For the purposes of this blog post we are defining fruit as “… the product of a tree or plant which contains seeds and can be eaten. These are generally sweet and fleshy.”

Fruit allergies can generally be split into three categories.

1 – Fruits causing mild “Oral Allergy type” symptoms
2 – Fruits with seeds causing severe allergy symptoms due to cross reactivity
3 – Fruits which contain other panallergens and can cause allergic symptoms from mild to severe.

Read the rest of the blog post here http://www.allergyresources.co.uk/Fruit.php

Persimmon Fruit – Allergy Resources

Persimmon fruit (also called kaki fruit, persimon and sharon fruit) are in the Ebenaceae family of plants.

The main allergens in persimmons are profilin proteins, which are panallergens responsible for more severe allergic reactions in seemingly unrelated food.

Persimmon fruit also contain Bet v 1-like proteins. These proteins are similarly shaped to those ones in birch pollen and can cause oral allergy type symptoms.

I have put together some more comprehensive resources at http://www.allergyresources.co.uk/Persimmon.php

The allergy resources page for persimmon fruit covers the key allergens, which allergic syndromes are linked to this allergy and other foods which are commonly cross reactive with persimmons.

There is also regularly updated links to useful websites specifically for persimmon fruit allergies and the latest research papers on the topic.

If you have multiple allergies and are interested in how they are linked or want to find out more about food allergies outside the usual top 14 then you can follow me on Facebook or Twitter, where I share a food allergy card every day of the week.

Paraben Allergy

Parabens are a chemical preservative used in a multitude of different products, but most commonly associated with hair and skin products and medications.

They are very effective as antifungal and antibacterial agents to give products a longer shelf life, but unfortunately can act as an irritant in some people and can cause contact allergic reactions. Parabens are more commonly shown to irritate the skin after it has already been inflamed by another allergen. This is called the ‘Paraben Paradox’.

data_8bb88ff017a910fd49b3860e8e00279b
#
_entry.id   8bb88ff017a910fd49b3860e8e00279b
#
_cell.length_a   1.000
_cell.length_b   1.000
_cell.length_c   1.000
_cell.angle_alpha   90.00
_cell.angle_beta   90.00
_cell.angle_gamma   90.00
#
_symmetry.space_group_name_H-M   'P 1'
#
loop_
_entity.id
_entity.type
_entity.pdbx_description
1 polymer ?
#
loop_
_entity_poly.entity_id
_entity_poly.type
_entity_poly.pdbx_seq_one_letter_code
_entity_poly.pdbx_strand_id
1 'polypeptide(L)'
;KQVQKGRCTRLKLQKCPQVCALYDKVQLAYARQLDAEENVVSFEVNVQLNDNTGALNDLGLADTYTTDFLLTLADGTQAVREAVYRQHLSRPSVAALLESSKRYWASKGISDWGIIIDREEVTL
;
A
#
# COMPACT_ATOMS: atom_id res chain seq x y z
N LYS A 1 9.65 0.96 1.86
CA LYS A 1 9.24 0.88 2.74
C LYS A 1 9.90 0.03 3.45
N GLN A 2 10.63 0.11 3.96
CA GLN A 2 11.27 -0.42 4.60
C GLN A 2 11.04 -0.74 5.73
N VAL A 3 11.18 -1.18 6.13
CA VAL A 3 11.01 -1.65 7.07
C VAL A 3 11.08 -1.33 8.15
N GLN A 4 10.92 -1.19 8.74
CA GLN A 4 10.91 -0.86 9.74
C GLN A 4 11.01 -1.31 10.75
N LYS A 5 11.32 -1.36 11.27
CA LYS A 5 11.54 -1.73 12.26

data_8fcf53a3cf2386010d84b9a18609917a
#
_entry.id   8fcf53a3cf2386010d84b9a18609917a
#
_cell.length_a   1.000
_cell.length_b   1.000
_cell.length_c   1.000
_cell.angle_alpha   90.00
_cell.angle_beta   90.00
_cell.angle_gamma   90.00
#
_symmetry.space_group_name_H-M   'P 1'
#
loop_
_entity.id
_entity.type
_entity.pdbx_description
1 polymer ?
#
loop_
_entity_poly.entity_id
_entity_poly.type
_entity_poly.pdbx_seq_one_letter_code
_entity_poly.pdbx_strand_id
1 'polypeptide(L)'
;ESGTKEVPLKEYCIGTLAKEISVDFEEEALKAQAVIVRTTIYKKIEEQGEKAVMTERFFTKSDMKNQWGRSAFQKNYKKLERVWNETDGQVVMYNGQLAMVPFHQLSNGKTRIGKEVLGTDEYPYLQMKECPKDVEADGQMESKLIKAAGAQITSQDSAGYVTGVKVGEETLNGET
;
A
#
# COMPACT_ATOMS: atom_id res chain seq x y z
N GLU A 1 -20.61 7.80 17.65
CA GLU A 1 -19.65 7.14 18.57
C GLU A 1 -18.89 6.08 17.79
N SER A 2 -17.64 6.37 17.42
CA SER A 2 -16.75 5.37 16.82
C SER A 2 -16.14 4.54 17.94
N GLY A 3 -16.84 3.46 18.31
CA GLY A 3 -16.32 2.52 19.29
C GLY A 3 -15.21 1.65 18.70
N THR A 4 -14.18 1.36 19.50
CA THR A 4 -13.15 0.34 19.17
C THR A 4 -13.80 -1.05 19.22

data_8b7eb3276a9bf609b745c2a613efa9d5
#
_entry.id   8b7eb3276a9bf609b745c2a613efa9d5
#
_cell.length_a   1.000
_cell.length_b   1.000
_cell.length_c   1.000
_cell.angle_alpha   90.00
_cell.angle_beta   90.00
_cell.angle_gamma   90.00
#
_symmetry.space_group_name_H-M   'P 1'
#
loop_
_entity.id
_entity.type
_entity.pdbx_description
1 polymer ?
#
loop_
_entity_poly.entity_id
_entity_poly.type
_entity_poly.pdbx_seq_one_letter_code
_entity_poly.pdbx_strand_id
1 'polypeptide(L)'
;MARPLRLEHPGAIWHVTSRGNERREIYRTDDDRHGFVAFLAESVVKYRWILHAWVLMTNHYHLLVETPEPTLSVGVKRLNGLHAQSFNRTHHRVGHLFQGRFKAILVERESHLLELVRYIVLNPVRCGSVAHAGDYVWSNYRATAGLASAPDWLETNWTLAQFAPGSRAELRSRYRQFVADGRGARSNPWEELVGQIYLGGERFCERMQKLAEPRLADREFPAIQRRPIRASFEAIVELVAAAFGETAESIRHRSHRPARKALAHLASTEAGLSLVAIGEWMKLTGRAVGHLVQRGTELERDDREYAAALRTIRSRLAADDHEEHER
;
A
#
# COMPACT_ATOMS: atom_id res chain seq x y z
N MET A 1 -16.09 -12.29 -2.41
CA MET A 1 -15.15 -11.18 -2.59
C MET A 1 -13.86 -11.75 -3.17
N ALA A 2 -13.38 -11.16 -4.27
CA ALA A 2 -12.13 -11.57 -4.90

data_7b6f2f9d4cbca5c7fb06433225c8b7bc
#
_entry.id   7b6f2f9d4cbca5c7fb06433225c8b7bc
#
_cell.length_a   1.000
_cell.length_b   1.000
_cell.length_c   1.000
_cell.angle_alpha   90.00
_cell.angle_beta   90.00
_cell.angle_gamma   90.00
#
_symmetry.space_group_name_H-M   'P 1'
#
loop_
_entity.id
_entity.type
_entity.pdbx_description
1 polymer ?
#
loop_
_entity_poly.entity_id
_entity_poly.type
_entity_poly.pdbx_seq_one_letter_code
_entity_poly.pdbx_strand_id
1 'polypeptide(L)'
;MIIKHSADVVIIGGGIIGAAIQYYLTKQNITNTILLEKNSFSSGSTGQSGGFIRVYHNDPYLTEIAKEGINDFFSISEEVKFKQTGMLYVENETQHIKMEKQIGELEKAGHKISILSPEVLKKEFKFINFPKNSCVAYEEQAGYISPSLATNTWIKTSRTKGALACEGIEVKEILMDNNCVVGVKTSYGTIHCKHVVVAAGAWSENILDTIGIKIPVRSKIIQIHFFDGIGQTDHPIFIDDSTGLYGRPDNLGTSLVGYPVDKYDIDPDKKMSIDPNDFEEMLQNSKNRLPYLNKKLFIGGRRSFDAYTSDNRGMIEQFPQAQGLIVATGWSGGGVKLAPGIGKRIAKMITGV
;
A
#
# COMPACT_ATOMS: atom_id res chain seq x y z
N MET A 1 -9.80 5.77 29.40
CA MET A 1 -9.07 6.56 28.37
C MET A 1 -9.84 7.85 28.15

They have low toxicity compared to other preservatives and rarely cause allergic reactions from being ingested (in the form of medications).

Read the rest at ALLERGY RESOURCES.

The majority of my posts are no longer on WordPress – follow me on  Facebook , Instagram or Twitter if you don’t want to miss my monthly round-ups or allergy card updates!

Jemma


Poplar Pollen – Allergy Resources

There is only one pollen allergen associated with poplar pollen, it is an allergen associated with airways. Poplars are in the same genus of trees as cottonwood.

Pop n 2 is a profilin protein, these are panallergens and can cause allergies across multiple species of plants and foods.

Propolis is the glue made by bees to build and repair their hives. In Europe the most common tree buds used by bees to make propolis are from the Poplar tree. Propolis is a mixture of tree waxes and resins, balsam, essential oils, pollen and other vitamins and minerals.

I have put together some more comprehensive resources at http://www.allergyresources.co.uk/Poplar.php

The allergy resources page for poplar pollen covers the key allergens, which allergic syndromes are linked to this allergy and other foods which are commonly cross reactive with poplar pollen.

There is also regularly updated links to useful websites specifically for poplar pollen allergies and the latest research papers on the topic.

If you have multiple allergies and are interested in how they are linked or want to find out more about food allergies outside the usual top 14 then you can follow me on Facebook or Twitter, where I share a food allergy card every day of the week.